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Shorter GMAT Exam Coming Soon: Revamped Test to be Nearly One Hour Shorter!

Shorter GMAT Exam Coming Soon:

The Graduate Management Admission Council will abbreviate the GMAT exam by almost an hour, eliminate the essay component, and make all questions multiple choice in response to a sharp fall in standardised test attendance. Since moving from paper to computers in June 1997, the GMAT has undergone numerous changes, but the revised test is the most significant of all of them.

The revamped test, labelled as the GMAT Focus Edition, would only have three 45-minute portions that test takers can complete in any sequence. Moreover, GMAC will let test-takers bookmark and modify up to three answers per section, letting students improve their test-taking techniques. The new test also includes a feature that allows students to choose their programmes after receiving their results, both in-person and online. Each official score report will only include one exam score, providing test takers the freedom to choose whether or not to share earlier results with educational institutions.

The GMAT now has four sections and a duration of three hours, seven minutes, not including optional eight-minute breaks. It will only take two hours and 25 minutes to complete the new test, which has three portions. GMAC is preserving the portions on mathematical reasoning, verbal reasoning, and integrated reasoning but eliminating the 30-minute analytical writing evaluation.

It might be a little bit simpler for test takers if the hardest element of the exam, the quantitative reasoning section, is crammed with time. Currently, it consists of 31 questions and requires 62 minutes to complete. GMAC asserts that the new test will result in shorter test-taker preparation times.

 

The ‘Easiest Change Since the GMAT Moved From a Paper Test’ is the New GMAT Exam.

Although a date for the new test’s release by GMAC is not yet known, it is most likely before the year’s conclusion. Later this month, we intend to release further information, she said. To receive more information, such as the launch date for the new exam, the organisation is requesting that test takers register. The current exam version will be accessible until the beginning of next year, according to GMAC.

“This is easily the biggest change to the GMAT since it moved from a paper and pencil format to a computer-adaptive format in 1997,” says Stacey Koprince, director of content and curriculum at Manhattan Prep. ‘While there is not yet a lot of information on the GMAT Focus Edition, from what we can see, these are very student-friendly changes. It’s hard to say that an exam that’s one hour shorter will frustrate test takers, particularly when GMAC has also indicated that there will be fewer topics to study. Not including break time, the new GMAT will be more than an hour shorter than the GRE. Test takers will be able to review problems after the fact and change a small number of answers. And there will be no essay. In our opinion, these changes sound great.”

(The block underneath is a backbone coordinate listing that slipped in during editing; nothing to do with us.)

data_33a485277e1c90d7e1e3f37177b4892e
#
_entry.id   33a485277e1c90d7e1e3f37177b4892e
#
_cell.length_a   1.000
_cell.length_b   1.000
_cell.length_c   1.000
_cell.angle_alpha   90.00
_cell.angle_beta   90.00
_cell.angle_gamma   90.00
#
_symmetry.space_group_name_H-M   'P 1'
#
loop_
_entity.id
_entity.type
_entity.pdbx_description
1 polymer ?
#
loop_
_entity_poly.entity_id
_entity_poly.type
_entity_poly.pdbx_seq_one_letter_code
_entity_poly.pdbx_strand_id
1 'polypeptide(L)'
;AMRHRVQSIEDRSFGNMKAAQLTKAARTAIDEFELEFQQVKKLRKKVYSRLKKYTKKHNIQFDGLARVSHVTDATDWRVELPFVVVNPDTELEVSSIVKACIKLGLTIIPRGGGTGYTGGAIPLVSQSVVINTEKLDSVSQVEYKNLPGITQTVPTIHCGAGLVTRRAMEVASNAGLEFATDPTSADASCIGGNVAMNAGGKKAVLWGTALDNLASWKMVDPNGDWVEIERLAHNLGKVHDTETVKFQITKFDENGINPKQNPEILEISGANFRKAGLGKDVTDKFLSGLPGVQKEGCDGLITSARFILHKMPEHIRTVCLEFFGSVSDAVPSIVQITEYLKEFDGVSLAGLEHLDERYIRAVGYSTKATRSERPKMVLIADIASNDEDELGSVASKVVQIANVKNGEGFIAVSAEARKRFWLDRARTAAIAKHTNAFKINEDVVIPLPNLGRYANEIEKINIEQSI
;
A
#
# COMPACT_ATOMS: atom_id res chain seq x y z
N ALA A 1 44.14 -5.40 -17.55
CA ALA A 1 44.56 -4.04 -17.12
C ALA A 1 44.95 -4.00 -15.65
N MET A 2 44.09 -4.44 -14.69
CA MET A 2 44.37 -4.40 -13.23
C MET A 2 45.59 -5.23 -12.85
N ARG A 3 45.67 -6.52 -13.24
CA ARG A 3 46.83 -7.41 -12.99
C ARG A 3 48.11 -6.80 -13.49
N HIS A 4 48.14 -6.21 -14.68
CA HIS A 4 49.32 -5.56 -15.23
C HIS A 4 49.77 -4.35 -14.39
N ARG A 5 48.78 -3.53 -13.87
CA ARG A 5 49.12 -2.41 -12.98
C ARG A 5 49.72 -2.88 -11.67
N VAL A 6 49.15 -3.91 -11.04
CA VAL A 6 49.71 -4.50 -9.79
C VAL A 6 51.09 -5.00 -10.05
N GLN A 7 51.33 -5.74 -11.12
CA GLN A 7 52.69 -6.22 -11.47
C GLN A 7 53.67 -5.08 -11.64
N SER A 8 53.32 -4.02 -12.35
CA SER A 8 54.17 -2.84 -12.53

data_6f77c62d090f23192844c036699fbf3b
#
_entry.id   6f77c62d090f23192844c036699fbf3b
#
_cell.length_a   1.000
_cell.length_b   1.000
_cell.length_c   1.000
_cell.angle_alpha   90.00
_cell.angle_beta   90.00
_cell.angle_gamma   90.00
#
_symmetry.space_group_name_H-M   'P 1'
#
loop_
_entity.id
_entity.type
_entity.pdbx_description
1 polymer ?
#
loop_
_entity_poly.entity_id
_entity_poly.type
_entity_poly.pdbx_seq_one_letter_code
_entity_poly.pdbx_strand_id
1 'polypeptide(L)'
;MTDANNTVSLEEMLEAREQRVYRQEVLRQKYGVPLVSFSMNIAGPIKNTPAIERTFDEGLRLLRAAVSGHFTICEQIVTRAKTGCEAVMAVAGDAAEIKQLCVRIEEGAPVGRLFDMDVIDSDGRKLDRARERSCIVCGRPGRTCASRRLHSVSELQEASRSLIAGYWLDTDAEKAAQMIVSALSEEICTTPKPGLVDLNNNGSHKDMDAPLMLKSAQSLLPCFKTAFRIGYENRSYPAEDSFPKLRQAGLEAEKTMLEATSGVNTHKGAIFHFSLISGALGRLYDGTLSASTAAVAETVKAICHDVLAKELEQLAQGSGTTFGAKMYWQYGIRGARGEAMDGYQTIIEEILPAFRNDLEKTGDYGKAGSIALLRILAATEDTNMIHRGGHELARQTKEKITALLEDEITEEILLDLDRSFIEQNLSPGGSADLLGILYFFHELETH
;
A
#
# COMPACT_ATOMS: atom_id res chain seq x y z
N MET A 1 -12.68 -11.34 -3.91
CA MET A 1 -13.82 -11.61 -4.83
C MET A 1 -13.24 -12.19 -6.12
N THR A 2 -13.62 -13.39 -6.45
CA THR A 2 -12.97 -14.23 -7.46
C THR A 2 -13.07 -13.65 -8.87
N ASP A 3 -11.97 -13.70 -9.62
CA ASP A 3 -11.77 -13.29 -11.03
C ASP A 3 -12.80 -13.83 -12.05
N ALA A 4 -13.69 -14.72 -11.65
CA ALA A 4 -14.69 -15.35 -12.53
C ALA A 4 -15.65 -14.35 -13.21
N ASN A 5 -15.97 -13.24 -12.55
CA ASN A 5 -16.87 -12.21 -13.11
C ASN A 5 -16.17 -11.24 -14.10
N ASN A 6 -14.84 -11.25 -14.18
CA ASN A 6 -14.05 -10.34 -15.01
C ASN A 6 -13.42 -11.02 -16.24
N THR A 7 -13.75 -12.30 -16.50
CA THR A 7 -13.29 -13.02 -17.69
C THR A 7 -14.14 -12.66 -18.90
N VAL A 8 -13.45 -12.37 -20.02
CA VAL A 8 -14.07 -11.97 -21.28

A shorter test, in the opinion of some admissions counsellors, would inspire more potential students to submit applications to business schools. According to David White, a founding partner of Menlo Coaching, which provides tutoring to test takers, “by offering a shorter and more applicant-friendly exam, GMAC may be able to help MBA programmes increase the number of applicants.” People who were on the fence about devoting time to GMAT study may decide to apply after all with this new exam format.

The new examination could stop the GMAT from losing market share to the GRE, an alternative test that more and more applicants are choosing to take. According to Koprince, “The test creators have gone to considerable pains over the past few years to underline that the GMAT is the greatest exam to gauge prospective students’ success in business school, at a time when the GRE was eating into their market share. The GMAT is now even more specifically suited to business schools than it was before. Given that the GRE is required to be an admissions test for a wider range of graduate degree programmes, including business, education, engineering, and veterinary medicine, it might be challenging for the GRE’s creators to make similar improvements.